Books + Publishing: ABA booksellers of the year 2019 finalists announced – Ten finalists are vying for the two 2019 Australian Booksellers Association booksellers of the year awards.
The Oprah Magazine: 50 Unapologetically Queer Authors Share the Best LGBTQ Books of All Time – Fifty queer writers share their favourite reads with Michelle Hart.
Poetry Foundation: Emily Dickinson Museum Receives $22 Million Gift – Harriet Staff reports on some very exciting news for the Emily Dickinson Museum in Amherst, MA.
Russian Art + Culture: 10 Books You Should Read to Understand Russian History – A list of books that will “help you to understand Russia’s past and present”.
Read it Forward: Why We Love Eleanor Oliphant Is Completely Fine – Abbe Wright invites you to celebrate Eleanor Oliphant Day on 22nd June 2019.
BBC Culture: Can reading really improve your mental health? – “In the toughest of times, fiction can be an important remedy, as a panel of top authors discussed at a special BBC Culture event at the Hay Festival”.
Literary Hub: Why We Write About This Thing Called the Future – “Naomi Alderman on The Heads of Cerberus and the Invention of Progress”.
BookPage: Historical fiction reigns supreme once again – “Historical fiction is hot again”, says Lauren Willig.
Nature: A world history of imagination, mapping our cosmic context, and India’s urban forests: Books in brief – “Barbara Kiser reviews five of the week’s best science picks.”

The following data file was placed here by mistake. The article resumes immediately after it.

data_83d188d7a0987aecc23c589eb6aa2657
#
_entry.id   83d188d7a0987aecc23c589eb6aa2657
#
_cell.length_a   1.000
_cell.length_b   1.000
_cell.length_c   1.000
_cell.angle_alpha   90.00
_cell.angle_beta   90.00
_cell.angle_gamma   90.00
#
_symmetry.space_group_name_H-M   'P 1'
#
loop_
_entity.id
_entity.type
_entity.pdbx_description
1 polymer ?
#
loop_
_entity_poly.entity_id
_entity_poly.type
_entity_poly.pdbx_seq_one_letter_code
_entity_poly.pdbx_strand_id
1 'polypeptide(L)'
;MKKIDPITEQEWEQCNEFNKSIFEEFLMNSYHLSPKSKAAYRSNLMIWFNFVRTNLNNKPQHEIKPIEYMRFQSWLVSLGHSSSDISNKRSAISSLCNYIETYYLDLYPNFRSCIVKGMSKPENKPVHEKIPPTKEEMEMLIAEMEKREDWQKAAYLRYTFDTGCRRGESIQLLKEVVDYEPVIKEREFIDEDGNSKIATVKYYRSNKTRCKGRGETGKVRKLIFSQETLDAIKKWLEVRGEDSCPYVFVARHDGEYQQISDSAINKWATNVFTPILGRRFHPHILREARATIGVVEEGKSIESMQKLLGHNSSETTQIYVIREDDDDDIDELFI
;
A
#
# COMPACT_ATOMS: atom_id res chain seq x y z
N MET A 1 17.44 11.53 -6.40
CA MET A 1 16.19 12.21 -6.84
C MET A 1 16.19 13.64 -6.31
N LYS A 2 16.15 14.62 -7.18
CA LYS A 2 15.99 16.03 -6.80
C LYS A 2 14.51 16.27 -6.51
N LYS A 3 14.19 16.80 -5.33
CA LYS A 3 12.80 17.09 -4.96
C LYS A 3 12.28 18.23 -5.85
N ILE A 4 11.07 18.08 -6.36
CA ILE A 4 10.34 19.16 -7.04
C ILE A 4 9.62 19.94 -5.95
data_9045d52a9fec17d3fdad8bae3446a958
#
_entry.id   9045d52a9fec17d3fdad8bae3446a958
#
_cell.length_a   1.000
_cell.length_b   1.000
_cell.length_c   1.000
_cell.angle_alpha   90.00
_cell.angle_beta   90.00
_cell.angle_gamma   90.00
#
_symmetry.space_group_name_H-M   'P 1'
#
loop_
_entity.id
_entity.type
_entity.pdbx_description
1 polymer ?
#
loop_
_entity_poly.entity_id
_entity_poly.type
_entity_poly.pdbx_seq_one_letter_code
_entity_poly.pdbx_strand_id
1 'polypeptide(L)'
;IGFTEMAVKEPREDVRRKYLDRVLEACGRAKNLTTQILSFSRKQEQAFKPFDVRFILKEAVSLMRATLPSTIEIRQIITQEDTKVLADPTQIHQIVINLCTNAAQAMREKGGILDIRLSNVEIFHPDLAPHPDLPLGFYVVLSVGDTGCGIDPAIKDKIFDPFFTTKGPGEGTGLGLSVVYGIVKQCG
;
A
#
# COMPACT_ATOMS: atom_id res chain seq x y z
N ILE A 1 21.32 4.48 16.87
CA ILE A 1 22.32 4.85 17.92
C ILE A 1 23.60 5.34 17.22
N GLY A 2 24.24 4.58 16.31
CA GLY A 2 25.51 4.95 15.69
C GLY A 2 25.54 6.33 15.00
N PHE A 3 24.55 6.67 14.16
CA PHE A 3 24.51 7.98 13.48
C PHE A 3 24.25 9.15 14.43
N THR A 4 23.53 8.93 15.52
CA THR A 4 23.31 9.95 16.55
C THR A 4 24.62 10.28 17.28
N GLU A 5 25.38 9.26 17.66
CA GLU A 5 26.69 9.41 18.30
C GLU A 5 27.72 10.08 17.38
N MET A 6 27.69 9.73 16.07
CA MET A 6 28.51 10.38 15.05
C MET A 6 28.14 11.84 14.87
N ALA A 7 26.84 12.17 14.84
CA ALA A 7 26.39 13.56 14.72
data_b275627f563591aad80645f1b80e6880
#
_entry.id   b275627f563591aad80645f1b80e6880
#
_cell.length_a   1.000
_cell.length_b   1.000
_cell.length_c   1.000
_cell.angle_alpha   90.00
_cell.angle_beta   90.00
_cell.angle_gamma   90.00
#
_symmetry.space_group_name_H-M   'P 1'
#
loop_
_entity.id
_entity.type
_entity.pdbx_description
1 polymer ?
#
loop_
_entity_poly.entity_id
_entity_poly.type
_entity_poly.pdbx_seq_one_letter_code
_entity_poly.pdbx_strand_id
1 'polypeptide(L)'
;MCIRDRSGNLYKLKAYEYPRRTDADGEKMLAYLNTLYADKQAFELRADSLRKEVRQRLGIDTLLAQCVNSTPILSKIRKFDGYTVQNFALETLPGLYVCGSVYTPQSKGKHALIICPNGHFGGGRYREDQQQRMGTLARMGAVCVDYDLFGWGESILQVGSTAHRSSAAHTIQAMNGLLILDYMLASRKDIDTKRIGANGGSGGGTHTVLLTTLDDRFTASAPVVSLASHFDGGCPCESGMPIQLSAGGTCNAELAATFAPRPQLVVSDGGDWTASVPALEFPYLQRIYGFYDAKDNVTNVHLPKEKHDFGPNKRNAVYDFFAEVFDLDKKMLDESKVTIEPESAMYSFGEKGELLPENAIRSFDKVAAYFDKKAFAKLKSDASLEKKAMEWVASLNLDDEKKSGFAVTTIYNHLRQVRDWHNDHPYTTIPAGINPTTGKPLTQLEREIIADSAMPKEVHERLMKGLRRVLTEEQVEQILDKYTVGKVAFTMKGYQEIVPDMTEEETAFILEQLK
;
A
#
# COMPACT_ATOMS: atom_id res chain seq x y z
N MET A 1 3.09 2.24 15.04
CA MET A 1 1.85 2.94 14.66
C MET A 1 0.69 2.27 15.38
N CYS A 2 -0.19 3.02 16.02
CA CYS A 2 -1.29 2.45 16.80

ABC Arts: Best winter reads of 2019 – “ABC’s book experts have compiled a list of the best books to keep you warm” this winter.
The London Library: Living Library at Teatulia – A visit to the Teatulia tea shop in Covent Garden – an establishment featuring a “living bookshelf”.
The Verge: 11 new science fiction and fantasy books to check out in early June – “Stories about magicians, digital afterlives, and starfighter pilots” from Andrew Liptak.
Public Books: Madeline Miller on “Circe,” Mythological Realism, and Literary Correctives – John Plotz and Gina Turrigiano in conversation with Madeline Miller.
If there is something you would particularly like to see on Winding Up the Week or if you have any suggestions, questions or comments for Book Jotter in general, please drop me a line or comment below. I would be delighted to hear from you.